successful divorced men figured out how to be effective fathers outside of
marriage. Twenty years later, about two-thirds of boys and three-quarters of
girls had poor relationships with their fathers compared to 30 percent of
children from intact marriages.
The most poignant moment in the book is when Hetherington admits that "at
the end of my study, a fair number of my adult children of divorce described
themselves as permanently 'scarred.' But objective assessments of these
'victims' told a different story." What counts as damage has to be on Prof.
Hetherington's checklist of dysfunctions defined by answers to
multiple-choice questionnaires. The advantage, of course, is that these
kinds of assessments are less likely to be influenced by the investigator's
bias; but the equally obvious disadvantage is an enormous loss of
sensitivity. When children of divorce try to tell Hetherington their own
stories of more subtle, lingering emotional difficulties, she dismisses
these as "self-fulfilling prophecy." If you have a job and a girlfriend, but
you do not have your dad, does that count as damage? Not in Hetherington's
book: You are functioning in the normal range, end of story.
Why would a top scholar such as Hetherington, whose own work recapitulates
and confirms a growing consensus on the potential long-term negative effects
of divorce, choose to minimize these effects in presenting her research to
the public? Partly it is because she has a genuine admiration and respect
for the personal growth divorce sometimes prompts, especially in women:
Divorce winners do exist, most of them women who rise to meet and beat the
considerable challenges divorce poses for mothers. Partly it is because
Hetherington has defined down the damage caused by divorce, so that it
includes only those consequences that can be categorized as social-science
Certainly children of divorce need to know they are not damaged goods; human
beings can rise above their circumstances. And certainly men and women who
are already divorced need good advice on how to minimize the damage and
maximize their opportunities. But the potential danger stemming from
Hetherington's well-meaning message of encouragement is what it may convey
to parents: Go ahead and divorce, your kids will do fine.
For concerned parents contemplating divorce, the news that 20 years later
one-fourth of kids are seriously dysfunctional surely cannot be treated as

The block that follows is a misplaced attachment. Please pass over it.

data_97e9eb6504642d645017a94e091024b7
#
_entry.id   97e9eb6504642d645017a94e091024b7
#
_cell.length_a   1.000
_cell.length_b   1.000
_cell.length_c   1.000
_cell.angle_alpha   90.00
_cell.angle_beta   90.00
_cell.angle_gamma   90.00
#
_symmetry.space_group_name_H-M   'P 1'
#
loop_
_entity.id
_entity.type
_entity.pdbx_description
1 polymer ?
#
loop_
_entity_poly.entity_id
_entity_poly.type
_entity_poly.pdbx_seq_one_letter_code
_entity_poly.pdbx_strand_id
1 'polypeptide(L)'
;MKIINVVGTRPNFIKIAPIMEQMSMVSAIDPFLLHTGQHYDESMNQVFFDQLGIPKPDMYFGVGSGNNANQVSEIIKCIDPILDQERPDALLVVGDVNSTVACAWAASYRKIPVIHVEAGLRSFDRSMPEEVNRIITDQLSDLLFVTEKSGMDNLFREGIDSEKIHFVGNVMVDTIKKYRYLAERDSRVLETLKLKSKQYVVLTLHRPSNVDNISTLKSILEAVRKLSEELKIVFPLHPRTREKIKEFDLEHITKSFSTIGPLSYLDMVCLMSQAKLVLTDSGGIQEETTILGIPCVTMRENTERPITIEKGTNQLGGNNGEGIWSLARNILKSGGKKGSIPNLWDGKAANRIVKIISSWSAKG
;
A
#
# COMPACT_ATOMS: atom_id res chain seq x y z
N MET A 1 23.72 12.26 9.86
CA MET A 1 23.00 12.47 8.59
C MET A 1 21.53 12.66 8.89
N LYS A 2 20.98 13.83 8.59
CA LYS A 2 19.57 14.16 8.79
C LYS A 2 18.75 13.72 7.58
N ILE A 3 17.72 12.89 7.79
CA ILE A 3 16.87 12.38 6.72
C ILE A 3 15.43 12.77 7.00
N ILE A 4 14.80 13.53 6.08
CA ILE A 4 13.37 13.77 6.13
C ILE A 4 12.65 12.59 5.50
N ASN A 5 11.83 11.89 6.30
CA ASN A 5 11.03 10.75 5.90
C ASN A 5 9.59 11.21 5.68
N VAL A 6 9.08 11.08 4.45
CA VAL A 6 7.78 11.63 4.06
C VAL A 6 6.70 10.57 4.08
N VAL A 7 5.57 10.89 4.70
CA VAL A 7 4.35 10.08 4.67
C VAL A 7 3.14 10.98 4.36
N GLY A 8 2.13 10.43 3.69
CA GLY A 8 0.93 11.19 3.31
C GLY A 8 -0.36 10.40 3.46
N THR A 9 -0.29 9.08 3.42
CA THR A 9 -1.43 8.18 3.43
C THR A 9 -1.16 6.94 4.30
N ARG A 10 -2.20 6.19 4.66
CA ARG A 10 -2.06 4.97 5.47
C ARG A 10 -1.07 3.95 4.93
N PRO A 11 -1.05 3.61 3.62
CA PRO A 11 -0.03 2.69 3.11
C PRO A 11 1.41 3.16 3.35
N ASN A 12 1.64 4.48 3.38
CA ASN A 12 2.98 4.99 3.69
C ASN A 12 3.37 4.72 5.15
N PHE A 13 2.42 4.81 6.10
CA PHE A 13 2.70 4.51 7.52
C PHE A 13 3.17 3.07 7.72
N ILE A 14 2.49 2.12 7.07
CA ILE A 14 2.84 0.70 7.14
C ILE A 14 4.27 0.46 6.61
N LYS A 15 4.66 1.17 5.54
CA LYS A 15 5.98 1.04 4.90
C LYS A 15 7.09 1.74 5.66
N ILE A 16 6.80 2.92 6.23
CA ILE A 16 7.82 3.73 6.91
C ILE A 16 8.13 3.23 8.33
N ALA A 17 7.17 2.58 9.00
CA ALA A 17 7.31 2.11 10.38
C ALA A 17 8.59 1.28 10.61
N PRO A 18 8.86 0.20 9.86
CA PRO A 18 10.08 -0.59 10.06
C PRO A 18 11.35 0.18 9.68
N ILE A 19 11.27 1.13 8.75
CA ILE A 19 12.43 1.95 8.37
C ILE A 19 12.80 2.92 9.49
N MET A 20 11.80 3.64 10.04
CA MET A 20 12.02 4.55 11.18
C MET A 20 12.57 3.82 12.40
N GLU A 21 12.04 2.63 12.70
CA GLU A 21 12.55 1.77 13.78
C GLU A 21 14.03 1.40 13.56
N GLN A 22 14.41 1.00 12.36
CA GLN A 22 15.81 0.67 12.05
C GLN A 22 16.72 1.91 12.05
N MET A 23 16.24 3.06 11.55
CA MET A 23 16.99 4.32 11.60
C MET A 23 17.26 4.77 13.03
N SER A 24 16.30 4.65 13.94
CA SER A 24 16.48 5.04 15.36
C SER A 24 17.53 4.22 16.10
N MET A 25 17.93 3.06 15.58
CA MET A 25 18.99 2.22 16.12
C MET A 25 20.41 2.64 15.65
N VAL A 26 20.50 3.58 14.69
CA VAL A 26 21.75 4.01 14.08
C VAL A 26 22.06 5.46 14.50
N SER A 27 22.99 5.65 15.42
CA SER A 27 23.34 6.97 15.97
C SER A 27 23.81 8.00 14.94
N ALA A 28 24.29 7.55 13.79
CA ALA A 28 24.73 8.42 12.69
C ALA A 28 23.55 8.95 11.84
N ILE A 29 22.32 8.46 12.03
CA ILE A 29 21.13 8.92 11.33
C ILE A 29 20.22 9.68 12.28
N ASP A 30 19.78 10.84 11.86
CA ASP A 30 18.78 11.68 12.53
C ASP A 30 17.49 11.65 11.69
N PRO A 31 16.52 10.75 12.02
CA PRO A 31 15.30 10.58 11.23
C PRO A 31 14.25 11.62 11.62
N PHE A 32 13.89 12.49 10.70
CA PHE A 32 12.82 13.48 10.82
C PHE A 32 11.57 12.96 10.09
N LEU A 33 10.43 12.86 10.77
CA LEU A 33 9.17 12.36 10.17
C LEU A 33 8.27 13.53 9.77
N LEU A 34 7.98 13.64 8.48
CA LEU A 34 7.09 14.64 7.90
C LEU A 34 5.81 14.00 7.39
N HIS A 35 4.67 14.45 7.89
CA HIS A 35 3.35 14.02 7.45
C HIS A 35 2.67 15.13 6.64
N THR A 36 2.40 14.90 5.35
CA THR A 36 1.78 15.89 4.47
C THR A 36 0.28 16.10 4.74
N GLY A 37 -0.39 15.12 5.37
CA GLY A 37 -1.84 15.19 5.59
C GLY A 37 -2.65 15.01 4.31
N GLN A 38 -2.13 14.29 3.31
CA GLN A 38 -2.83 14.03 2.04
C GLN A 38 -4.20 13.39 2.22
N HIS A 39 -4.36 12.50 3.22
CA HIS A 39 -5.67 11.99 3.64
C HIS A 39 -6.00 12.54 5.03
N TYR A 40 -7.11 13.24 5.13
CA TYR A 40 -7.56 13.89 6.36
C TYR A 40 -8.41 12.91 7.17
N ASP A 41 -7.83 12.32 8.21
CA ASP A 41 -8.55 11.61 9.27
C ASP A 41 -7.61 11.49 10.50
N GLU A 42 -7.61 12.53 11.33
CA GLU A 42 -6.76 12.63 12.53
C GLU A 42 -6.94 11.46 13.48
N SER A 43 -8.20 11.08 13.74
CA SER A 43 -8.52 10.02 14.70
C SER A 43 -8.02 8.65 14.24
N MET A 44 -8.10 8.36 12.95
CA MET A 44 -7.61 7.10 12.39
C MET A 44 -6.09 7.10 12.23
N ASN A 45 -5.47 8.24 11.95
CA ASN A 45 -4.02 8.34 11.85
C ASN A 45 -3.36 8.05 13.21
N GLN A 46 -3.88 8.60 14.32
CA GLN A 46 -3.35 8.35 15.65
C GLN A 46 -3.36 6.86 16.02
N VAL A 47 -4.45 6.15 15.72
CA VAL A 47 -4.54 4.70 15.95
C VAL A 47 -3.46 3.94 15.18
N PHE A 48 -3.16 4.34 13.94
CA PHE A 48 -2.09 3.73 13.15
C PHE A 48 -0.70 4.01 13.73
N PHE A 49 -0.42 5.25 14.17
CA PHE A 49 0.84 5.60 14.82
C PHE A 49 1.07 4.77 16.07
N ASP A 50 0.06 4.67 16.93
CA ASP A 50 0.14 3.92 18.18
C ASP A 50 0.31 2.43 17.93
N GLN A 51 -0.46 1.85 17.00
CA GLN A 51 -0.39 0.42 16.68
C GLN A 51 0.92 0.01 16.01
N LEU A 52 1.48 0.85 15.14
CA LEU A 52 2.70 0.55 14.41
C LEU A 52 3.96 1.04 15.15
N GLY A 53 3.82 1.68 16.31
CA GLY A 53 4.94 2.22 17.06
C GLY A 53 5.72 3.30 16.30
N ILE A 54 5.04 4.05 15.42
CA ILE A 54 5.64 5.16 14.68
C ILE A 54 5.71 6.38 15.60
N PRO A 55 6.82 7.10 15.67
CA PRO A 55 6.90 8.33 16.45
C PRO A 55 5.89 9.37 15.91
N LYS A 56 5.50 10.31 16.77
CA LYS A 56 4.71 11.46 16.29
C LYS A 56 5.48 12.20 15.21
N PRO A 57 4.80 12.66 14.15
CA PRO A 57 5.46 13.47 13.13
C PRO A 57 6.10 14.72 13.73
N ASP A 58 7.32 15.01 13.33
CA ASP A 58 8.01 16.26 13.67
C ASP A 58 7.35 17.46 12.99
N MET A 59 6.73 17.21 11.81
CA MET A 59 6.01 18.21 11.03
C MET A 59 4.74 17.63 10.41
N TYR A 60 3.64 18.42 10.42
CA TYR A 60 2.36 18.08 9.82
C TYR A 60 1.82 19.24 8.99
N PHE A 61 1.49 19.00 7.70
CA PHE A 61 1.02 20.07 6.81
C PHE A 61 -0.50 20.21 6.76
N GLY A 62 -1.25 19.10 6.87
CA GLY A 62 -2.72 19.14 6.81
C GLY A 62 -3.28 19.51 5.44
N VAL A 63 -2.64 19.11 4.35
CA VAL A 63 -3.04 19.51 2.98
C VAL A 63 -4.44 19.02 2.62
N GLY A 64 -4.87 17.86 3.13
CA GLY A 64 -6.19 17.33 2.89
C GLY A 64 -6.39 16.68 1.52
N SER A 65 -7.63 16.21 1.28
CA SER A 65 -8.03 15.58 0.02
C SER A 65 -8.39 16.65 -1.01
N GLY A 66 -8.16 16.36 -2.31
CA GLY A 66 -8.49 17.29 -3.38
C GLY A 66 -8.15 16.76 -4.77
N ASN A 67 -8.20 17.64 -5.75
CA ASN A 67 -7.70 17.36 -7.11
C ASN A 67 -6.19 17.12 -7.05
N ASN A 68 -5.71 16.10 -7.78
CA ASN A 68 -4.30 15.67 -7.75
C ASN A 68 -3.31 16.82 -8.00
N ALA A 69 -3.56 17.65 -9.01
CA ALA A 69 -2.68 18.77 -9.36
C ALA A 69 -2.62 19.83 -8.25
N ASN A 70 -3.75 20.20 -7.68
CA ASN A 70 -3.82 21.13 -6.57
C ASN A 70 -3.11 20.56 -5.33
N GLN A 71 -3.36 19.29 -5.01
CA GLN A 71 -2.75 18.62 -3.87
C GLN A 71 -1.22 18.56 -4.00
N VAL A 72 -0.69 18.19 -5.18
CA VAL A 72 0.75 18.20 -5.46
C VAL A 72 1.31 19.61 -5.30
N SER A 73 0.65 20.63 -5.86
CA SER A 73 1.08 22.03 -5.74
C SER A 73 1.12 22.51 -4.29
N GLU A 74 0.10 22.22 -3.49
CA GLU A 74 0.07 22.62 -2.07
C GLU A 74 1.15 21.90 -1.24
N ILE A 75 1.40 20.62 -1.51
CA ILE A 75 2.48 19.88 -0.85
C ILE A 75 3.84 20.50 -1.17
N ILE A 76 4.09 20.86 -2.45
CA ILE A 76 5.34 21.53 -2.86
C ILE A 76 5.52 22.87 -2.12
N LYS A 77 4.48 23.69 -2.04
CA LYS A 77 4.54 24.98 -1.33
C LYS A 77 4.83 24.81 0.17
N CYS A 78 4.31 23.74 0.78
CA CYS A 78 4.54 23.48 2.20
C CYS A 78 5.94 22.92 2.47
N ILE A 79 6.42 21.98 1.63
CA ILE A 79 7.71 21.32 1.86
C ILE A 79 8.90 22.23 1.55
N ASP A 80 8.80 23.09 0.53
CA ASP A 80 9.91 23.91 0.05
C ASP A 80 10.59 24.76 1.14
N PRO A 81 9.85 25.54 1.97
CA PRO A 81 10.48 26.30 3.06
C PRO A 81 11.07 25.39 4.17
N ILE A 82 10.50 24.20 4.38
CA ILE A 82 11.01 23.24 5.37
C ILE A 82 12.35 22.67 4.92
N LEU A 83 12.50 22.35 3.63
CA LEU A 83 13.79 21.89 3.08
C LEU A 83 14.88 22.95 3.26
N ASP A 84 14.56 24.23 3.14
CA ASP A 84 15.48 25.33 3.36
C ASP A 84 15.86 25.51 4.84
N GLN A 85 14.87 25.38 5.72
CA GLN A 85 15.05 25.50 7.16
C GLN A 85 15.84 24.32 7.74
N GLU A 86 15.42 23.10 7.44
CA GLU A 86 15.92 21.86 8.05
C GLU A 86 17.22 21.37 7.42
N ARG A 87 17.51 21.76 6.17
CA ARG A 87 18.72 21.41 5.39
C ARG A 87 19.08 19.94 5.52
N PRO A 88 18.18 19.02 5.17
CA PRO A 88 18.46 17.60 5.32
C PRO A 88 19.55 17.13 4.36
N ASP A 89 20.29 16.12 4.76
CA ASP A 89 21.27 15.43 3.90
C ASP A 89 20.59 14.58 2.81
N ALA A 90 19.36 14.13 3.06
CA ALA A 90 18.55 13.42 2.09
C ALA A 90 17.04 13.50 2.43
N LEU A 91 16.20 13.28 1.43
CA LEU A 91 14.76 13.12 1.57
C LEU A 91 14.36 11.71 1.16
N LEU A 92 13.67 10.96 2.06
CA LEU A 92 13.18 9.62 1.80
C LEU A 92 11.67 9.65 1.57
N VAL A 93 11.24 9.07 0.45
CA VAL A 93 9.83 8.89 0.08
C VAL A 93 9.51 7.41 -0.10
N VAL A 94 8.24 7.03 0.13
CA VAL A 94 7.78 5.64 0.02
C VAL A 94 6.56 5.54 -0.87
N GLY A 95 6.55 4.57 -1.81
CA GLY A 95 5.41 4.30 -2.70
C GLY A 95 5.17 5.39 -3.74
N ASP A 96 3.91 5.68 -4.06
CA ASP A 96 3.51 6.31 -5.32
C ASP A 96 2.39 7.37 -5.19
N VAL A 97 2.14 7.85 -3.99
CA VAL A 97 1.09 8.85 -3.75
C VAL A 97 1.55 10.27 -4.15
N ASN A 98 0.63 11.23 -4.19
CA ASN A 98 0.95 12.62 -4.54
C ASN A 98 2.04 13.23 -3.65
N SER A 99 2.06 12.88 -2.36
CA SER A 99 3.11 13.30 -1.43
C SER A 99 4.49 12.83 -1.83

good news. In no other context would responsible parents say, "Gee, only a
one out of four chance I will permanently damage my child? Go for it!"
But by framing the data in these terms, Hetherington raises an even deeper
question: How much pain are parents entitled to inflict on their children,
simply because their children may rise above it and avoid long-term
psychological dysfunction? Like scholar Judith Wallerstein before her,
Hetherington finds that even when divorce does not result in long-term
damage, it is "usually brutally painful . . . To the boys and girls in my
research divorce seemed cataclysmic and inexplicable. How could a child feel
safe in a world where adults had suddenly become untrustworthy?"
One of Hetherington's success stories is a woman named Bethany. As an adult,
she is doing extremely well, thanks to her mother's heroic parenting. I
certainly do not blame her mother for choosing divorce her husband's
repeated infidelities were one proximate cause. And yet this is what divorce
meant for Bethany: "The previously placid Bethany also would fly into rages,
hitting and biting her mother, whom she blamed for the separation. In her
distress, she began to wet the bed again, had night terrors, and would wake
crying or crawl into bed with [her mother] three or four times a night.
Bethany later said, 'I had to keep checking to see if Mom was there. If Dad
could leave, why couldn't she?'"
The larger questions raised by these emotional realities of divorce are not,
ultimately, scholarly ones. How and when can it be right for mothers and
fathers to cause brutal pain to their children? If the human spirit is
indeed resilient, can't enterprising adults perhaps find some other path to
personal growth? How much are our ideas about the relative harmlessness of
divorce undermining our ability to build the lasting love we crave?